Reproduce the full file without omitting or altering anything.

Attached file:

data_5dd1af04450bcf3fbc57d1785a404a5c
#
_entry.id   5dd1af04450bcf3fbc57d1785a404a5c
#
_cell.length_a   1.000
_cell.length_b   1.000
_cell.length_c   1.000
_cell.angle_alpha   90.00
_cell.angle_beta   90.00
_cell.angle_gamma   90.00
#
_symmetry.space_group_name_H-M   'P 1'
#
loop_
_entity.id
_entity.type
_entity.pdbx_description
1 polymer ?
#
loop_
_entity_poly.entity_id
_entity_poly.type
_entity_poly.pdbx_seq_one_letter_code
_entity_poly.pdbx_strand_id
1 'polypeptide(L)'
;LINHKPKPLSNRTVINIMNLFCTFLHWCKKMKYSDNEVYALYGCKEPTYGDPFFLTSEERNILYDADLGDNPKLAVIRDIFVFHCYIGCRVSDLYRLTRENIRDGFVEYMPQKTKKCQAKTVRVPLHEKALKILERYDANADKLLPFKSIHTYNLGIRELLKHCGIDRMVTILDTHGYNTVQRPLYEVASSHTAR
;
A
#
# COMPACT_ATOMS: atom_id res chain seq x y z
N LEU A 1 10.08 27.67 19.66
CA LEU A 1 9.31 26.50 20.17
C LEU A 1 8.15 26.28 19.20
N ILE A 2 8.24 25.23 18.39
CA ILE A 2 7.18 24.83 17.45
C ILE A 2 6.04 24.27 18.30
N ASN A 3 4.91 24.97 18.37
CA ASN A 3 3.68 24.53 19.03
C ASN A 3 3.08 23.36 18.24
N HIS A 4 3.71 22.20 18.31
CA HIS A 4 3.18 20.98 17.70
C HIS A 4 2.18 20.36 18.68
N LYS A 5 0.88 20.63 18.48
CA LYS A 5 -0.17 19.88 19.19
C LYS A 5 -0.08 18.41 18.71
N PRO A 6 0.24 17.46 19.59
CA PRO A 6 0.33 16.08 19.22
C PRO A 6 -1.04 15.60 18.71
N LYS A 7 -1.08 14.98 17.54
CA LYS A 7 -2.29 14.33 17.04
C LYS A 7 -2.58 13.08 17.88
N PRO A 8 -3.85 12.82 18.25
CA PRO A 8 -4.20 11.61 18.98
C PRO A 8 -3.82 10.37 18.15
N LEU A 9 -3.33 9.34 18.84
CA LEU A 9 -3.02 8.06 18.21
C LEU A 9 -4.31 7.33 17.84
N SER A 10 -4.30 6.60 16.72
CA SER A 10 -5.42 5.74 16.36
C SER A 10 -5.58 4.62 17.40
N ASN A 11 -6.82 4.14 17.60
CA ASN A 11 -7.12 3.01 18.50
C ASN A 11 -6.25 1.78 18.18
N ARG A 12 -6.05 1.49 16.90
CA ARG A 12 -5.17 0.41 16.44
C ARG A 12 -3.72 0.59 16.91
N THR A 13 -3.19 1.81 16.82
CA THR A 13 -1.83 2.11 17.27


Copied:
data_5dd1af04450bcf3fbc57d1785a404a5c
#
_entry.id   5dd1af04450bcf3fbc57d1785a404a5c
#
_cell.length_a   1.000
_cell.length_b   1.000
_cell.length_c   1.000
_cell.angle_alpha   90.00
_cell.angle_beta   90.00
_cell.angle_gamma   90.00
#
_symmetry.space_group_name_H-M   'P 1'
#
loop_
_entity.id
_entity.type
_entity.pdbx_description
1 polymer ?
#
loop_
_entity_poly.entity_id
_entity_poly.type
_entity_poly.pdbx_seq_one_letter_code
_entity_poly.pdbx_strand_id
1 'polypeptide(L)'
;LINHKPKPLSNRTVINIMNLFCTFLHWCKKMKYSDNEVYALYGCKEPTYGDPFFLTSEERNILYDADLGDNPKLAVIRDIFVFHCYIGCRVSDLYRLTRENIRDGFVEYMPQKTKKCQAKTVRVPLHEKALKILERYDANADKLLPFKSIHTYNLGIRELLKHCGIDRMVTILDTHGYNTVQRPLYEVASSHTAR
;
A
#
# COMPACT_ATOMS: atom_id res chain seq x y z
N LEU A 1 10.08 27.67 19.66
CA LEU A 1 9.31 26.50 20.17
C LEU A 1 8.15 26.28 19.20
N ILE A 2 8.24 25.23 18.39
CA ILE A 2 7.18 24.83 17.45
C ILE A 2 6.04 24.27 18.30
N ASN A 3 4.91 24.97 18.37
CA ASN A 3 3.68 24.53 19.03
C ASN A 3 3.08 23.36 18.24
N HIS A 4 3.71 22.20 18.31
CA HIS A 4 3.18 20.98 17.70
C HIS A 4 2.18 20.36 18.68
N LYS A 5 0.88 20.63 18.48
CA LYS A 5 -0.17 19.88 19.19
C LYS A 5 -0.08 18.41 18.71
N PRO A 6 0.24 17.46 19.59
CA PRO A 6 0.33 16.08 19.22
C PRO A 6 -1.04 15.60 18.71
N LYS A 7 -1.08 14.98 17.54
CA LYS A 7 -2.29 14.33 17.04
C LYS A 7 -2.58 13.08 17.88
N PRO A 8 -3.85 12.82 18.25
CA PRO A 8 -4.20 11.61 18.98
C PRO A 8 -3.82 10.37 18.15
N LEU A 9 -3.33 9.34 18.84
CA LEU A 9 -3.02 8.06 18.21
C LEU A 9 -4.31 7.33 17.84
N SER A 10 -4.30 6.60 16.72
CA SER A 10 -5.42 5.74 16.36
C SER A 10 -5.58 4.62 17.40
N ASN A 11 -6.82 4.14 17.60
CA ASN A 11 -7.12 3.01 18.50
C ASN A 11 -6.25 1.78 18.18
N ARG A 12 -6.05 1.49 16.90
CA ARG A 12 -5.17 0.41 16.44
C ARG A 12 -3.72 0.59 16.91
N THR A 13 -3.19 1.81 16.82
CA THR A 13 -1.83 2.11 17.27